- The interesting thing about that episode was that it exposed each individual viewer's subconscious prejudices. Those who believe rape victims should act a certain way or remember details correctly will side with the professor, while those who have difficulty accepting that a woman could lie about being raped will side with her. In reality, the episode didn't give enough information to determine who was telling the truth. The only unbiased answer would be "I don't know which side to believe".
- What broke that woman's credibility with this troper was her accusing Elliot of groping her when he dropped her off at home and her attorney used his separation from his wife as evidence to support. Even if Elliot was separated from his wife and kids, the guy is more than professional enough to NOT GROPE A VICTIM!
- If she had been raped, then that would have happened after she had been traumatized, on top of being physically exhausted, medicated, and possibly still inebriated. Eliot took her home because she could barely stay on her feet. The attorney brought the issue to trial, and it's implied that she came up with the accusation as a strategy when Myra told her that Elliot escorted her home.
In Dependent the guy that Elliot killed could not have been the rapist and murderer.
When the little boy gets home his father is attacked from behind, he then runs across the house into his parents' bed room and sees someone else raping and killing his mother. He later identifies the monster that attacked his dad as his sister's boyfriend and he said he also saw his sister there. Also, why would a man need an object like a candlestick holder to rape somebody, if he was as high as they said he was I doubt he would have worried about leaving DNA. Finally they made remarks earlier that the person who did it had anger issues with the mother and it was a personal crime yet the boyfriend had never meet her before. It seems the only thing they were able to prove was that the boyfriend was also there and attacked the father, but since Elliot accidentally killed him they decided to pin the crime on him and let the girl that raped and killed her own mother go free.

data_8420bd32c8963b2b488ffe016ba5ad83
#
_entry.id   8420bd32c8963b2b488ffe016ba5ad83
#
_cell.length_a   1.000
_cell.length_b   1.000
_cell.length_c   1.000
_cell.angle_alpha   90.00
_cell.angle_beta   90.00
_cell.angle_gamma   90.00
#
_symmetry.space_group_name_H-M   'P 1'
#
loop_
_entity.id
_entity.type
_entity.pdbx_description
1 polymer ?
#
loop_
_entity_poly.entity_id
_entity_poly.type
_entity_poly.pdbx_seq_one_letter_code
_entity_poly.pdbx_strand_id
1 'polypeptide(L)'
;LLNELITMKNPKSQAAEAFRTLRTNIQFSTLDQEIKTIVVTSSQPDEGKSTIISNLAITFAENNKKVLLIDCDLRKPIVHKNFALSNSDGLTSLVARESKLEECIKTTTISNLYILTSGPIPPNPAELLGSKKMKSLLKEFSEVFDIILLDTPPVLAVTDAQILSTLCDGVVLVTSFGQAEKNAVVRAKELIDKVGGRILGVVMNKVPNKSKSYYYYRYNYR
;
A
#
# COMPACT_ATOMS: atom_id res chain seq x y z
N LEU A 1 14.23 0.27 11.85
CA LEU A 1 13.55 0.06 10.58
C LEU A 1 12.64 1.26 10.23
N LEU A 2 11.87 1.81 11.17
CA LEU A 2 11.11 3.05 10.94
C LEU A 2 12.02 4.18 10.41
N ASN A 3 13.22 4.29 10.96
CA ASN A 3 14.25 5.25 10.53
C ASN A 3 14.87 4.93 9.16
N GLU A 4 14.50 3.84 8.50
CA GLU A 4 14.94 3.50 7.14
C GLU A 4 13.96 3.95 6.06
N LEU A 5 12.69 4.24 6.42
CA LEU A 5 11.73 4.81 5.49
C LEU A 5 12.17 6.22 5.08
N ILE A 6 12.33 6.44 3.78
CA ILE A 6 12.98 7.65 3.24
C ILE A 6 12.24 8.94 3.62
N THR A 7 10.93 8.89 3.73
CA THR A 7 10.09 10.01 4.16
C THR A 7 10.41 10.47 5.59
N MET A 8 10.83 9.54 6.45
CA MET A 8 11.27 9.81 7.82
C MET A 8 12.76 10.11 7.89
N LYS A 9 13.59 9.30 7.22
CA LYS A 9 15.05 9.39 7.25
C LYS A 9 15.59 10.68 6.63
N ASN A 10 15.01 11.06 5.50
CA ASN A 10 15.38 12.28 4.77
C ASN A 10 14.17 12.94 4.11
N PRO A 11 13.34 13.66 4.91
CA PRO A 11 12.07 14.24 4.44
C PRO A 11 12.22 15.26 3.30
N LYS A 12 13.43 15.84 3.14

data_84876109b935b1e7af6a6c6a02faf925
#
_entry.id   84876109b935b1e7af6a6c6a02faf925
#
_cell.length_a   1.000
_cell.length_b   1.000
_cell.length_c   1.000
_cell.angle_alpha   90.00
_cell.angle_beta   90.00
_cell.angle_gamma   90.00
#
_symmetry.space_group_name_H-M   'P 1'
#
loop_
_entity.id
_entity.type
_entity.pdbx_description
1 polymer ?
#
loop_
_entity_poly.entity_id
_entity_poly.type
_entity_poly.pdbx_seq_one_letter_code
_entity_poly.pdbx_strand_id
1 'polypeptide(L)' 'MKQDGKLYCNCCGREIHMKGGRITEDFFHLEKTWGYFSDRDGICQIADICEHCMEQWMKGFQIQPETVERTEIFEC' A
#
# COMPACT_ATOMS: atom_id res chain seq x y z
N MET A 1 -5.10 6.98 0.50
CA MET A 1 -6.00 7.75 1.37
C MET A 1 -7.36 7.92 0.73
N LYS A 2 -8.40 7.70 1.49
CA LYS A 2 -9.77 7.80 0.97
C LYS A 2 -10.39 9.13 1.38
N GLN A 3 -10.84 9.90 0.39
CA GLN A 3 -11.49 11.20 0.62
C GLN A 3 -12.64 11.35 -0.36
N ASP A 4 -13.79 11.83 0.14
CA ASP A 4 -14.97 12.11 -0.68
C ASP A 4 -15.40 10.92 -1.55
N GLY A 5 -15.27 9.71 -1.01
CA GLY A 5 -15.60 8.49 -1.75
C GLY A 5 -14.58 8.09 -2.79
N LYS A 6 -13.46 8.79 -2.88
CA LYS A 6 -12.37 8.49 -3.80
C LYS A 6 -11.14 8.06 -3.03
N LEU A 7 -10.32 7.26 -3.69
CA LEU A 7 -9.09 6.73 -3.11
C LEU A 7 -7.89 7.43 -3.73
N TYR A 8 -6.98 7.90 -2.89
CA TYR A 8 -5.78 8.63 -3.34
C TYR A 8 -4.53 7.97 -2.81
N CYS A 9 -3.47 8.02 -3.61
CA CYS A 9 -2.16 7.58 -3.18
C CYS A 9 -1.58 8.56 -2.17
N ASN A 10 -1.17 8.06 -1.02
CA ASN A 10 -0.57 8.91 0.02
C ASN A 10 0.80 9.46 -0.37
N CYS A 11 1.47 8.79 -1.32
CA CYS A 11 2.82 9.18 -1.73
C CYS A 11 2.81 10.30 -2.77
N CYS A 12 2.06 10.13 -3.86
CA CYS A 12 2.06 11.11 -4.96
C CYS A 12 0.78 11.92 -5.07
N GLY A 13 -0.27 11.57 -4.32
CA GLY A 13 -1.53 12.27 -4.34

- As far as I know, Elliot did not "accidentally kill" the boyfriend. Warner had confirmed there was something wrong when she examined the body, saying the boyfriend stopped taking medication. I haven't seen the episode for a while, but it was something along those lines.
- But Elliot did kill him, the kid not taking his medicine just made it a lot easier for him to do it.
- Warner's assessment was that the kid had quit taking his heart medicine, which controlled a palpation syndrome; without the medicine, he suffered a heart attack due to the pursuit and confrontation with Elliot. Although he was attacking Elliot at the time of his heart attack, Warner determined that Elliot's return blows were not the culprit; it was just being in that situation caused a heart attack. (Or maybe something more technical, but that was the gist of it anyway.)
- Being high is a good enough reason someone might need to rape someone with a candlestick holder instead of performing the act themselves. Some people don't have as easy a time performing when they're drunk or high.